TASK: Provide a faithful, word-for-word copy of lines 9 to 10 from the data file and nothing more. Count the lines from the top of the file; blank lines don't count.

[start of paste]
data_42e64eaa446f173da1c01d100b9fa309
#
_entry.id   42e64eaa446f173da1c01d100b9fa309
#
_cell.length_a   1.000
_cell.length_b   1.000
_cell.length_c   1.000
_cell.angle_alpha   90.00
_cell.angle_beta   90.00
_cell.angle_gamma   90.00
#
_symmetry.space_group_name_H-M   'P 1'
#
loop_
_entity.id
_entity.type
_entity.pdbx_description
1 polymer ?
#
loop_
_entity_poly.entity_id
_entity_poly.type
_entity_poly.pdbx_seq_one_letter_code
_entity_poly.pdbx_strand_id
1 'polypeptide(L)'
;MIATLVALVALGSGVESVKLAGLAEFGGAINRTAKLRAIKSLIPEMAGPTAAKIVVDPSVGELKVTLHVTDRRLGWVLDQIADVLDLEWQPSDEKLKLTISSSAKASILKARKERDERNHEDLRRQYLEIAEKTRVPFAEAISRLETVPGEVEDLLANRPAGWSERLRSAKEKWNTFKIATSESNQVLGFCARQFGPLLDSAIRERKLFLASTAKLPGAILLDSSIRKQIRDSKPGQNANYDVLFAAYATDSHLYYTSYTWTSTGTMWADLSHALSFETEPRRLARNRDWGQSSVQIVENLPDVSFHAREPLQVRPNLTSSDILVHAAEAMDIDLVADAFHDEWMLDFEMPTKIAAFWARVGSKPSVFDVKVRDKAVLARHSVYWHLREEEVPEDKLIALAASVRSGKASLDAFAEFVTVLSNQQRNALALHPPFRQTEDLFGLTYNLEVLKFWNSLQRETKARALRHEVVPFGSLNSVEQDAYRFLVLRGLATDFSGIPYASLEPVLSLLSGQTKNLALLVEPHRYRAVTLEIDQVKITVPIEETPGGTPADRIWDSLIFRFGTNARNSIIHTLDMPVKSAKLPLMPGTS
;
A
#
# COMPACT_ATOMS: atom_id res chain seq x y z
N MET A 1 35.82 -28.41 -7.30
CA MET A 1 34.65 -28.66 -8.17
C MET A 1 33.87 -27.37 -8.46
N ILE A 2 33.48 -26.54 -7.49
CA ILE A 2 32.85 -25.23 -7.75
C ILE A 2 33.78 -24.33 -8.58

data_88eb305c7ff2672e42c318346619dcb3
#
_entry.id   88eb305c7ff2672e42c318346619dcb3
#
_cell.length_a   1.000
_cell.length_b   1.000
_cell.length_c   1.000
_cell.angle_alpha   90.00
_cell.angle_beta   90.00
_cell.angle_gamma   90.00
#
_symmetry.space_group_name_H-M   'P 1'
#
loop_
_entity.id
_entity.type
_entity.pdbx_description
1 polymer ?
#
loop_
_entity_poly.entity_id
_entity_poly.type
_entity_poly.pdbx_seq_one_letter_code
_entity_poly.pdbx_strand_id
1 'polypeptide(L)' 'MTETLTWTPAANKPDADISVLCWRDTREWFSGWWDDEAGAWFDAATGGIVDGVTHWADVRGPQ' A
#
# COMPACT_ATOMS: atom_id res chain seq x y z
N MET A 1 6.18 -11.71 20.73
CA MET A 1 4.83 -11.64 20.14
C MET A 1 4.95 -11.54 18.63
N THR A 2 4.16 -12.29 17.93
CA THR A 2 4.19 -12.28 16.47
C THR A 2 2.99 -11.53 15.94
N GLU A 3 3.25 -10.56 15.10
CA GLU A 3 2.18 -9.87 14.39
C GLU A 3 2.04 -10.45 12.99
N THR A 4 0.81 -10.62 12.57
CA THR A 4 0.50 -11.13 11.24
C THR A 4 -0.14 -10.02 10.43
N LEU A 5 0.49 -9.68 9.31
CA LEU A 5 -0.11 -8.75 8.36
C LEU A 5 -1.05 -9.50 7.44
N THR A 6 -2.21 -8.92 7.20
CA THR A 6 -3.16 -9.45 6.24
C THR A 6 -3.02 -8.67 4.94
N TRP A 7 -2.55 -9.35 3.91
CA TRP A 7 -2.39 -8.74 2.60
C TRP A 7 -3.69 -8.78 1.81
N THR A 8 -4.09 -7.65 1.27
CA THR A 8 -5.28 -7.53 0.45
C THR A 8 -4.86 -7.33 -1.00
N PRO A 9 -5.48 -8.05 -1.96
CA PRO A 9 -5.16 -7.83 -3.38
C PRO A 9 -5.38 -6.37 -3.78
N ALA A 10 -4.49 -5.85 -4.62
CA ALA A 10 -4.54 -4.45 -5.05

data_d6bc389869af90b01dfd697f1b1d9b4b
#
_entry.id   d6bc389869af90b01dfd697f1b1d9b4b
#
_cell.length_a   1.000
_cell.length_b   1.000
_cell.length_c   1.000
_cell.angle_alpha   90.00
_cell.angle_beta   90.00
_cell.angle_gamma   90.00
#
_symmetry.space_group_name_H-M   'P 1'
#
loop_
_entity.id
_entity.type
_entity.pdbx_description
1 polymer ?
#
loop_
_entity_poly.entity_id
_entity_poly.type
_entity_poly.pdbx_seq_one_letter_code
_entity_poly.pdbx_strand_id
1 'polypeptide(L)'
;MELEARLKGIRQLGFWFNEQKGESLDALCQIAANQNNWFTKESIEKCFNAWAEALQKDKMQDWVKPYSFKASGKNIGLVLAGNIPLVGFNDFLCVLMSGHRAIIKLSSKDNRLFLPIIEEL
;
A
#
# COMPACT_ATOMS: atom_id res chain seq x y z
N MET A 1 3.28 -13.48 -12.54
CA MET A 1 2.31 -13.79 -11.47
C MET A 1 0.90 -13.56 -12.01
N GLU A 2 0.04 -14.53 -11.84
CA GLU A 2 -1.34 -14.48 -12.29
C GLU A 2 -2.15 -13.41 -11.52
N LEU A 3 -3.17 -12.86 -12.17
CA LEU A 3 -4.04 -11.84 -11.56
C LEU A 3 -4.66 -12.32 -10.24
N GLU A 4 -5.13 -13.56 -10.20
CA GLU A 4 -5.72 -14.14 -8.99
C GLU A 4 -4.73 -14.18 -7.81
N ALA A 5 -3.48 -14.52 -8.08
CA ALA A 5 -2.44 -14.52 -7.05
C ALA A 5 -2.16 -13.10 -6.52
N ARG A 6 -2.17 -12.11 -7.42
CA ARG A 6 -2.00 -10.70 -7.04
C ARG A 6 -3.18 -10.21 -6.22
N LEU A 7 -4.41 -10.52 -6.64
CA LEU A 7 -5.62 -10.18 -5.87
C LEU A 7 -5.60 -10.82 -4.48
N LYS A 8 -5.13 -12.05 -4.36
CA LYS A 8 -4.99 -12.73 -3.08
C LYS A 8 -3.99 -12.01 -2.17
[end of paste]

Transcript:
_cell.angle_beta   90.00
_cell.angle_gamma   90.00